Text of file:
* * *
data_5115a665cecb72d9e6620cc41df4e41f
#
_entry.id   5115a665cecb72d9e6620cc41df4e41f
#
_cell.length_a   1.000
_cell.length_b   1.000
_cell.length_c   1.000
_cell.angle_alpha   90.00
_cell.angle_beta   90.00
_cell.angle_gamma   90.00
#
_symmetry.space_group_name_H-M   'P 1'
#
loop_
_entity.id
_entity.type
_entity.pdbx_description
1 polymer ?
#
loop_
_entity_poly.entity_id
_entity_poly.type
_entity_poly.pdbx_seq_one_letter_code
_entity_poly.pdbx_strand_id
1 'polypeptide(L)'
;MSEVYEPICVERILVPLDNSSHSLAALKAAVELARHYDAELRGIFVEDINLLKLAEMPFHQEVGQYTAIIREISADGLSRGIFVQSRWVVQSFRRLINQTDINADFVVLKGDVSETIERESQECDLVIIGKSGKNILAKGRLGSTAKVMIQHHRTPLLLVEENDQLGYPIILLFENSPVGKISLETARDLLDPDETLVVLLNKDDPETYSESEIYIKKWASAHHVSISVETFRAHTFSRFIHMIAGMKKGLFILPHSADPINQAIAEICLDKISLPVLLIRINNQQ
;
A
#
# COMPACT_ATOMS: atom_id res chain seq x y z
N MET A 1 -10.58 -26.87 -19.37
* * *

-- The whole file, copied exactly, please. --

data_5115a665cecb72d9e6620cc41df4e41f
#
_entry.id   5115a665cecb72d9e6620cc41df4e41f
#
_cell.length_a   1.000
_cell.length_b   1.000
_cell.length_c   1.000
_cell.angle_alpha   90.00
_cell.angle_beta   90.00
_cell.angle_gamma   90.00
#
_symmetry.space_group_name_H-M   'P 1'
#
loop_
_entity.id
_entity.type
_entity.pdbx_description
1 polymer ?
#
loop_
_entity_poly.entity_id
_entity_poly.type
_entity_poly.pdbx_seq_one_letter_code
_entity_poly.pdbx_strand_id
1 'polypeptide(L)'
;MSEVYEPICVERILVPLDNSSHSLAALKAAVELARHYDAELRGIFVEDINLLKLAEMPFHQEVGQYTAIIREISADGLSRGIFVQSRWVVQSFRRLINQTDINADFVVLKGDVSETIERESQECDLVIIGKSGKNILAKGRLGSTAKVMIQHHRTPLLLVEENDQLGYPIILLFENSPVGKISLETARDLLDPDETLVVLLNKDDPETYSESEIYIKKWASAHHVSISVETFRAHTFSRFIHMIAGMKKGLFILPHSADPINQAIAEICLDKISLPVLLIRINNQQ
;
A
#
# COMPACT_ATOMS: atom_id res chain seq x y z
N MET A 1 -10.58 -26.87 -19.37